The State of Utah has been well regarded for a number of years for its portal at Utah.gov, and the University of Utah’s Center for Public Policy and Administration has recently completed a study to quantify the financial benefit of delivering these online government services. The results – based on just nine online services from over 1,200 available at Utah.gov – found a total of $61 million saved over five years.
For 24 hours in January 2013, the Institute For The Future hosted a global game for citizens around the world to imagine the future of government through civic innovation. Jake Dunagan, IFTF’s Research Director talks about why this is an important theme to explore.
Two years ago, the Knight Foundation embarked on a program to look at ideas, tools and projects to increase civic engagement and participation. Damian Thorman, National Program Director, shares some insights from the KF Tech for Engagement initiative so far, and highlights some of the key focus areas for collaboration in the future.
Theresa Pardo is well known for her work leading the Center for Technology in Government (CTG). This discussion looks at public value and taking a portfolio approach to open government, as articulated through the CTG’s Public Value Assessment Tool.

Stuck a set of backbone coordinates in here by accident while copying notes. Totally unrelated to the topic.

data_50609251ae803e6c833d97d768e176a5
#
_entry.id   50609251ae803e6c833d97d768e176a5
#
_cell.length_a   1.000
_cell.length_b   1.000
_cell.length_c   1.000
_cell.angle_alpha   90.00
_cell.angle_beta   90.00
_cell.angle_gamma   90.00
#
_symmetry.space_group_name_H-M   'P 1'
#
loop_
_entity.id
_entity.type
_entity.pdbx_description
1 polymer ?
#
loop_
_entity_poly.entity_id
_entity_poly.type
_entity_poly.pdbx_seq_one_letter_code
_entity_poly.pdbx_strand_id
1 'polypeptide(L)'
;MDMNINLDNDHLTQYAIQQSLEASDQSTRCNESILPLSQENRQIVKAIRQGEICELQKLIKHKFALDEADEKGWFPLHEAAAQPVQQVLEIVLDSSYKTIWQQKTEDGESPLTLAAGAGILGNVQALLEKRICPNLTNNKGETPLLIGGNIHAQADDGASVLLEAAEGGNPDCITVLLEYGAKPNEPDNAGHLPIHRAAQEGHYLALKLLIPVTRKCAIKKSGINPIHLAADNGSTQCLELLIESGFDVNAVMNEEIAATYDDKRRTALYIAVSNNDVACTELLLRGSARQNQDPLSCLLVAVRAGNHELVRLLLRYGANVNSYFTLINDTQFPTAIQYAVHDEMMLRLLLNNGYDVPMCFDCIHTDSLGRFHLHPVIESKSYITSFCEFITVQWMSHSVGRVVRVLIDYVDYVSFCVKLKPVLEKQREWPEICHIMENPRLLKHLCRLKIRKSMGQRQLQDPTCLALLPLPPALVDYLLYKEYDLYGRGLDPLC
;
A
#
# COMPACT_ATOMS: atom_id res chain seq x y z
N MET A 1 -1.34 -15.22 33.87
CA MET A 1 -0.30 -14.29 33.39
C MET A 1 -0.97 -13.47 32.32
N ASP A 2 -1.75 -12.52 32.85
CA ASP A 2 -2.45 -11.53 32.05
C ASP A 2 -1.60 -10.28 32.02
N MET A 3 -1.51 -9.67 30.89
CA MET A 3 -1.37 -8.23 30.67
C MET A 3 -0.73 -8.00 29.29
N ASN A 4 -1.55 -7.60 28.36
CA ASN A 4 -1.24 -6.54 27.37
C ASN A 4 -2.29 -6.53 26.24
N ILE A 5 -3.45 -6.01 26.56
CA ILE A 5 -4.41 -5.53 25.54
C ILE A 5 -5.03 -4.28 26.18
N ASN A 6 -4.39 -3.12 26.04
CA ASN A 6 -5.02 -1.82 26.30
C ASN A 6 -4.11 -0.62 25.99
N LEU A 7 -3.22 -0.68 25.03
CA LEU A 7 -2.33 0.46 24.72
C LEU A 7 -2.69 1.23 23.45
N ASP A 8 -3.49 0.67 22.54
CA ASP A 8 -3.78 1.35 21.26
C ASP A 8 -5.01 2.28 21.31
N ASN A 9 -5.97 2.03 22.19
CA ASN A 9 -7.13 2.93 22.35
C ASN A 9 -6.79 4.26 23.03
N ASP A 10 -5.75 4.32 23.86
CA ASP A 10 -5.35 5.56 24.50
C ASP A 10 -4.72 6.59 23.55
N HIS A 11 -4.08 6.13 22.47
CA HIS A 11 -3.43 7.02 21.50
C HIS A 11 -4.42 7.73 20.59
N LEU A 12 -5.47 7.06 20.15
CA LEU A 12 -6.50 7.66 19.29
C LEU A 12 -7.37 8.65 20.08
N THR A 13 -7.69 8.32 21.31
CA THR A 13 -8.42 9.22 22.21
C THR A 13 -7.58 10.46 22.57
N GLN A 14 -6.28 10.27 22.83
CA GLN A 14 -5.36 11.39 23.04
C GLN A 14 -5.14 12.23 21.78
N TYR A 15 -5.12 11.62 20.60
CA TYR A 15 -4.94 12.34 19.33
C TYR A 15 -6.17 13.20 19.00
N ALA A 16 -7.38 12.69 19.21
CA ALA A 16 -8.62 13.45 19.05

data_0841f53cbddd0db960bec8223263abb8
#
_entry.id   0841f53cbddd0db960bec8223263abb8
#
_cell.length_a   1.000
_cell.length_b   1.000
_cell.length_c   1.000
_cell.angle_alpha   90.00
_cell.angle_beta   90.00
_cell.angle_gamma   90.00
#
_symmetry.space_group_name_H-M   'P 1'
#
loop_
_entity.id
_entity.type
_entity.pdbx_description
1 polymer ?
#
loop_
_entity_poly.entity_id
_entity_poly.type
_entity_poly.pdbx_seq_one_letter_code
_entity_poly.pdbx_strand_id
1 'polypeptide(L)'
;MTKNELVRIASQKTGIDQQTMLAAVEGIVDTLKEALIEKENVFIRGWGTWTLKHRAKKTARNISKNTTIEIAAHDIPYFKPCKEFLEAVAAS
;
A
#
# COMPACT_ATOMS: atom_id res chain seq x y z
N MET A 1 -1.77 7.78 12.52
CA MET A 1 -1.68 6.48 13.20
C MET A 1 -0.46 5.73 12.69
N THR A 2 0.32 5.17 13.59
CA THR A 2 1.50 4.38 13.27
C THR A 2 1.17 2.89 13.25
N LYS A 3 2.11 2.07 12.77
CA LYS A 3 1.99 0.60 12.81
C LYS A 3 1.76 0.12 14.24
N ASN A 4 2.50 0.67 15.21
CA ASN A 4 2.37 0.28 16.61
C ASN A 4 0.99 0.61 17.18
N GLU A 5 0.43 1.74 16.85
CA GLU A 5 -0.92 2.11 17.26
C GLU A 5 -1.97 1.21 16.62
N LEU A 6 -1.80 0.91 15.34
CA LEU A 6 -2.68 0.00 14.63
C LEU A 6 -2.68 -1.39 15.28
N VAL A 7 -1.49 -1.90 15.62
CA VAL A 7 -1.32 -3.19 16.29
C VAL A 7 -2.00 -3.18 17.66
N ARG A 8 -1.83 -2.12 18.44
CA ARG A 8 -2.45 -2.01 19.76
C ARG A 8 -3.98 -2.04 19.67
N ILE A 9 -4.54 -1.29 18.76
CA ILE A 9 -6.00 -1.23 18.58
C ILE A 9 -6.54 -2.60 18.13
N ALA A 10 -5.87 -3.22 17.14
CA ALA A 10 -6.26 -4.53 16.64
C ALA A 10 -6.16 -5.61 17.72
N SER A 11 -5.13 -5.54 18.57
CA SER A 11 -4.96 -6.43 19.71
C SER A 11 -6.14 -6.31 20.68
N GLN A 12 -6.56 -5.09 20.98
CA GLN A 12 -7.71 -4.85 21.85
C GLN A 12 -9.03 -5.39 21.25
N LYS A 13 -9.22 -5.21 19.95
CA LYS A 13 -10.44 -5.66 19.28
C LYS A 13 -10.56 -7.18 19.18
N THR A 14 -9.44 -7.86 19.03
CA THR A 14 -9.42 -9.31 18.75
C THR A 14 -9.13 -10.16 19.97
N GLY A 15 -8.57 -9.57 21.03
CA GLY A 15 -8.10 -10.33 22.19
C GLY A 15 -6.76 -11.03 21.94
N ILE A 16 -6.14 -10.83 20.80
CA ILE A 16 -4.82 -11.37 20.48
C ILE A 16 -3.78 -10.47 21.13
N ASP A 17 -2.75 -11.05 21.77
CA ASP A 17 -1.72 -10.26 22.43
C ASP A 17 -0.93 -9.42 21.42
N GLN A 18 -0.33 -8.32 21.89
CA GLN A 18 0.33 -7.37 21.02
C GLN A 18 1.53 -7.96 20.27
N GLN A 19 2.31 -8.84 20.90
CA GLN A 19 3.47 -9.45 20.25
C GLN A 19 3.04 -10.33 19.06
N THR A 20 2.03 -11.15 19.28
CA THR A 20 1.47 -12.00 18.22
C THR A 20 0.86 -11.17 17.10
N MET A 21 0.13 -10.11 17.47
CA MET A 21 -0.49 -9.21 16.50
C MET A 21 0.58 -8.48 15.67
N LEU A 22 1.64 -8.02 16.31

The US Data.Gov platform now features more than 470,000 datasets from 172 agencies, as well as thematic communities representing such diverse interests as health and education through to developers and consumers.
Building a culture of collaboration and participation is a key ingredient to making innovative programs work in cities.
Mark Headd talks about his time with Code for America as their Head of Government Relations, and shares some of the emergent learnings from the intersection between the various elements of CfA’s program – the cities, the fellows, the brigade, the commons and now the start-ups.
In times of austerity and change, social technologies and new forms of collaboration enable governments, industry and citizens to create new opportunities and solve problems. In this special 2-part interview with Zachary Tumin from the Harvard Kennedy School of Government’s Belfer Centre, we look at how all parts of society can collaborate to innovate.
What happens when you bring a room of entrepreneurs, developers, designers and government practitioners together for 54 hours to create new enterprises and solve public challenges?
Mack Kolarich, co-organizer of the DC Gov 2.0 Startup Weekend, talks about how he and his team are adapting the highly-successful international Startup Weekend format to focus on innovation and entrepreneurship in the public sector.